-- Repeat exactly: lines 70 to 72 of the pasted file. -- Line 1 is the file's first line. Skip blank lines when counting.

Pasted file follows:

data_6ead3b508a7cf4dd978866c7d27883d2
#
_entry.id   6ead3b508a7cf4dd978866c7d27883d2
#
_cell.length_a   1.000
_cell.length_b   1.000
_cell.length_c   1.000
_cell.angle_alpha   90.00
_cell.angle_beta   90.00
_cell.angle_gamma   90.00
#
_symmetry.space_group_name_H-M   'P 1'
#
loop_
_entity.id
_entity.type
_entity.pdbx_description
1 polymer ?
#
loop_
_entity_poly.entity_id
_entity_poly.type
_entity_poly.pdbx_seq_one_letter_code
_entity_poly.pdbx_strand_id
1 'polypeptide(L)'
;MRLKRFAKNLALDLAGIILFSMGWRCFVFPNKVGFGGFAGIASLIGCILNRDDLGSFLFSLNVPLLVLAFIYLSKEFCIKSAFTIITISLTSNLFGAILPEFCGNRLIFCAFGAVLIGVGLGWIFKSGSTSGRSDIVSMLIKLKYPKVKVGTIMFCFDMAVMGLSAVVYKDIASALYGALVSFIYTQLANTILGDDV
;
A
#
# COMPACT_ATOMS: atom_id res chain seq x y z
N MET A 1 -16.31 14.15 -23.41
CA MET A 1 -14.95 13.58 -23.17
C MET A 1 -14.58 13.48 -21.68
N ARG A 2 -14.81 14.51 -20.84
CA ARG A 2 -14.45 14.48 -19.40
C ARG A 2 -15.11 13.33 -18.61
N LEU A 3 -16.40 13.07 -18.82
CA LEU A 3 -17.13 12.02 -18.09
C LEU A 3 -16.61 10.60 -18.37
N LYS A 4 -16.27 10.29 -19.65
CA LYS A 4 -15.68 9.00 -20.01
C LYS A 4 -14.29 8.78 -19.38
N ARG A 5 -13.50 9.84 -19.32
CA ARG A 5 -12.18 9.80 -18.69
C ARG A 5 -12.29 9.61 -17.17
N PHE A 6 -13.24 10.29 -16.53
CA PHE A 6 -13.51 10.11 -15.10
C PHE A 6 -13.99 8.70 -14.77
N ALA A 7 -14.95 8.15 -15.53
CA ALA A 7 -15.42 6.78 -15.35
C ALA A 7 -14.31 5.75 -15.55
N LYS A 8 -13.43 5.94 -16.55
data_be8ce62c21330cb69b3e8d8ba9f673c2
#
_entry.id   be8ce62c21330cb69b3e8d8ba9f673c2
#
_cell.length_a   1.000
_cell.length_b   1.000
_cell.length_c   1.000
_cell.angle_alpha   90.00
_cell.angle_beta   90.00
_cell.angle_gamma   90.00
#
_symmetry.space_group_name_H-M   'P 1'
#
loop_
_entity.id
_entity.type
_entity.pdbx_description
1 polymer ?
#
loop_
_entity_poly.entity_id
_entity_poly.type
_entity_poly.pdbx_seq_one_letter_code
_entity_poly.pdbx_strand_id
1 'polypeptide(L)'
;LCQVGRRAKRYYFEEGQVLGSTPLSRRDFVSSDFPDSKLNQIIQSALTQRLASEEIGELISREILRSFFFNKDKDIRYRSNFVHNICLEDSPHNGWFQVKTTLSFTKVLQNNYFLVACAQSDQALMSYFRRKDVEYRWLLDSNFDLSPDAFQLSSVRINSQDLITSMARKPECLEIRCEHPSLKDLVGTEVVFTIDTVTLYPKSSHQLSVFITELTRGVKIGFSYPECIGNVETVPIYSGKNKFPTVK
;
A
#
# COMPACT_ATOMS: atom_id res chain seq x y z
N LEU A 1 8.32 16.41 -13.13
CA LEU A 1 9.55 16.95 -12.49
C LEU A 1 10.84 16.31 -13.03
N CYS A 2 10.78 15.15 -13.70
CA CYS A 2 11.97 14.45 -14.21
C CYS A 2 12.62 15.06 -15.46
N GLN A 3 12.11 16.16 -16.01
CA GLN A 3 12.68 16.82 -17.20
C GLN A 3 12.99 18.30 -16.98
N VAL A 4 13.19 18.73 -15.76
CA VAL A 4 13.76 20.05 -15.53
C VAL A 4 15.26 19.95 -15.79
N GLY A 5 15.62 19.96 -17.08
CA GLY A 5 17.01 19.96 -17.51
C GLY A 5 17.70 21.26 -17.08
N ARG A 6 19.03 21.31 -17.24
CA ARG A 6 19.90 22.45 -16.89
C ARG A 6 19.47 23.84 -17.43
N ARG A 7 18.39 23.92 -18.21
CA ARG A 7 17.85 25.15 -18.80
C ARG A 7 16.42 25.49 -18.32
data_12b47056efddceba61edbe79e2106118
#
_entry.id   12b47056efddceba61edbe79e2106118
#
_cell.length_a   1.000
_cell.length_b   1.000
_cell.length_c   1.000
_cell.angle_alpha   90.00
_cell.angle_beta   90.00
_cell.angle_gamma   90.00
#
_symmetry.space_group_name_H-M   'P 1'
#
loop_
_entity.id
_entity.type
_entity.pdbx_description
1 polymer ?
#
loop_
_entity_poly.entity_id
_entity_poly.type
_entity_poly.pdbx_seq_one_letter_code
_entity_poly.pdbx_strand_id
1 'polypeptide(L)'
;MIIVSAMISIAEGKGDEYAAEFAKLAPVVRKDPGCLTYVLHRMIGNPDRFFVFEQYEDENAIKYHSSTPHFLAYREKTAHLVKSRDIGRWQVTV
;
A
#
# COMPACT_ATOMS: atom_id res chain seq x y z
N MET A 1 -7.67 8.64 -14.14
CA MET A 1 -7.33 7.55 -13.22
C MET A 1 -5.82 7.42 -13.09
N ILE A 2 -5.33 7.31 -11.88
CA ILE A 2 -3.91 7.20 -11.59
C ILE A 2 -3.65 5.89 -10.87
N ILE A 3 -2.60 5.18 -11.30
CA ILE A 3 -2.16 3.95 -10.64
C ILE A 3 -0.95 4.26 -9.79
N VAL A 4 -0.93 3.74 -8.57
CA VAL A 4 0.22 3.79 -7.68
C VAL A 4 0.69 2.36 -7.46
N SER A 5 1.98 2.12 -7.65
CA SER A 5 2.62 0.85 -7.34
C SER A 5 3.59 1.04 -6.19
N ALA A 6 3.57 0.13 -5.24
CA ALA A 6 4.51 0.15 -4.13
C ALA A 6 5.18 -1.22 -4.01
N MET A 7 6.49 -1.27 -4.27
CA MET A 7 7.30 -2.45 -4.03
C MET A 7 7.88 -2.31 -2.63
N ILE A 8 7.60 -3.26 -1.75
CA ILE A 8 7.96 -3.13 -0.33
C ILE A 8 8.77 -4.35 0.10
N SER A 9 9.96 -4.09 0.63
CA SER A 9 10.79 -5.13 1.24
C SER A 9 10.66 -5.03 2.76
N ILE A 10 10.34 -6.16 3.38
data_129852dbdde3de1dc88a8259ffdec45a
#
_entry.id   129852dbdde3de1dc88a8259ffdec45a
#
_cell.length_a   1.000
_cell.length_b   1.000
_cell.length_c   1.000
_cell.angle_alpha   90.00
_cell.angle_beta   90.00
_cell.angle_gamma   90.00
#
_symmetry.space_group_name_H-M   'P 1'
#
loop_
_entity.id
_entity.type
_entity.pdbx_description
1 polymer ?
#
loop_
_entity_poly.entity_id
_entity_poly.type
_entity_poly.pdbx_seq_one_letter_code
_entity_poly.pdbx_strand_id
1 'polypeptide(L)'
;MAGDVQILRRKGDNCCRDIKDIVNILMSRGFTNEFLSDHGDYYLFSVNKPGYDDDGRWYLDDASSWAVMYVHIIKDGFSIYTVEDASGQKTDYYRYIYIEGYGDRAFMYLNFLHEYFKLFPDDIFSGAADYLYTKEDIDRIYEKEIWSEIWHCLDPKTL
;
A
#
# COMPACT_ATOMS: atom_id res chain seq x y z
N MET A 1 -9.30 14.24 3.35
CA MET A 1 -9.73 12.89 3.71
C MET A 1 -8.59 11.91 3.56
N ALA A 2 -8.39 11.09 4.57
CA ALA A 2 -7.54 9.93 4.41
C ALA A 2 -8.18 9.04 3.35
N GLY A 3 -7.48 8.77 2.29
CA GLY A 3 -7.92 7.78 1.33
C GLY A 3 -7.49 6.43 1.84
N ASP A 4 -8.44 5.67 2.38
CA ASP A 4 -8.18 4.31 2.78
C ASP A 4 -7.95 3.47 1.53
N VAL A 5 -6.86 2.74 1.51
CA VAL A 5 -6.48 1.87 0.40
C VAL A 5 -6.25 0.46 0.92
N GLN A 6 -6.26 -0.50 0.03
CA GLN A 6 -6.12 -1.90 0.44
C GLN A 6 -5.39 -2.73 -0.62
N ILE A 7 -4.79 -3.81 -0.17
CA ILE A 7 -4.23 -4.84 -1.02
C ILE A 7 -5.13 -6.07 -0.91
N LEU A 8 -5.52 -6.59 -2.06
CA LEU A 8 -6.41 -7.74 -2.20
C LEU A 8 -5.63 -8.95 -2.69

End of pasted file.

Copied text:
1 polymer ?
#
loop_